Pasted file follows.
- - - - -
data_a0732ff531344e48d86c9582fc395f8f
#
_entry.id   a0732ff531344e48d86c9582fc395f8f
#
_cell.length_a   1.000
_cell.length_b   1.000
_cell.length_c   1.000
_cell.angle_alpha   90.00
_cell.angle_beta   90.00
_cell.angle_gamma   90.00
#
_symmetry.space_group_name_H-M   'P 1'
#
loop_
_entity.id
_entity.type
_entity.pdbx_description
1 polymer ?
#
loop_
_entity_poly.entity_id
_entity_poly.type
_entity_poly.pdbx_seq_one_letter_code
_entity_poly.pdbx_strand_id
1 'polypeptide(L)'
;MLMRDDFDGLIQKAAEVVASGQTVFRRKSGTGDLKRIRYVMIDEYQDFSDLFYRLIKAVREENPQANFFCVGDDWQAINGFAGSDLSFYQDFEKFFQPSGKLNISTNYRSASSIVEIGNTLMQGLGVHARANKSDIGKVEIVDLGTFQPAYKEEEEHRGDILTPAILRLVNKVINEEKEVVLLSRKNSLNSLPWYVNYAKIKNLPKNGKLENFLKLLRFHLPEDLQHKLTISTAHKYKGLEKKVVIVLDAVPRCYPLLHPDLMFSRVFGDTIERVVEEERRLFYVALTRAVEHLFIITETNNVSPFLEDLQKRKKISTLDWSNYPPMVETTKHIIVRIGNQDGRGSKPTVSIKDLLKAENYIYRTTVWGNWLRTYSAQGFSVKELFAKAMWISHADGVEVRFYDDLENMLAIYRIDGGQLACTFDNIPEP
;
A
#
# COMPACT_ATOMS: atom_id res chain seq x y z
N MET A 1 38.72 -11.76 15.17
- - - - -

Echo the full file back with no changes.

data_a0732ff531344e48d86c9582fc395f8f
#
_entry.id   a0732ff531344e48d86c9582fc395f8f
#
_cell.length_a   1.000
_cell.length_b   1.000
_cell.length_c   1.000
_cell.angle_alpha   90.00
_cell.angle_beta   90.00
_cell.angle_gamma   90.00
#
_symmetry.space_group_name_H-M   'P 1'
#
loop_
_entity.id
_entity.type
_entity.pdbx_description
1 polymer ?
#
loop_
_entity_poly.entity_id
_entity_poly.type
_entity_poly.pdbx_seq_one_letter_code
_entity_poly.pdbx_strand_id
1 'polypeptide(L)'
;MLMRDDFDGLIQKAAEVVASGQTVFRRKSGTGDLKRIRYVMIDEYQDFSDLFYRLIKAVREENPQANFFCVGDDWQAINGFAGSDLSFYQDFEKFFQPSGKLNISTNYRSASSIVEIGNTLMQGLGVHARANKSDIGKVEIVDLGTFQPAYKEEEEHRGDILTPAILRLVNKVINEEKEVVLLSRKNSLNSLPWYVNYAKIKNLPKNGKLENFLKLLRFHLPEDLQHKLTISTAHKYKGLEKKVVIVLDAVPRCYPLLHPDLMFSRVFGDTIERVVEEERRLFYVALTRAVEHLFIITETNNVSPFLEDLQKRKKISTLDWSNYPPMVETTKHIIVRIGNQDGRGSKPTVSIKDLLKAENYIYRTTVWGNWLRTYSAQGFSVKELFAKAMWISHADGVEVRFYDDLENMLAIYRIDGGQLACTFDNIPEP
;
A
#
# COMPACT_ATOMS: atom_id res chain seq x y z
N MET A 1 38.72 -11.76 15.17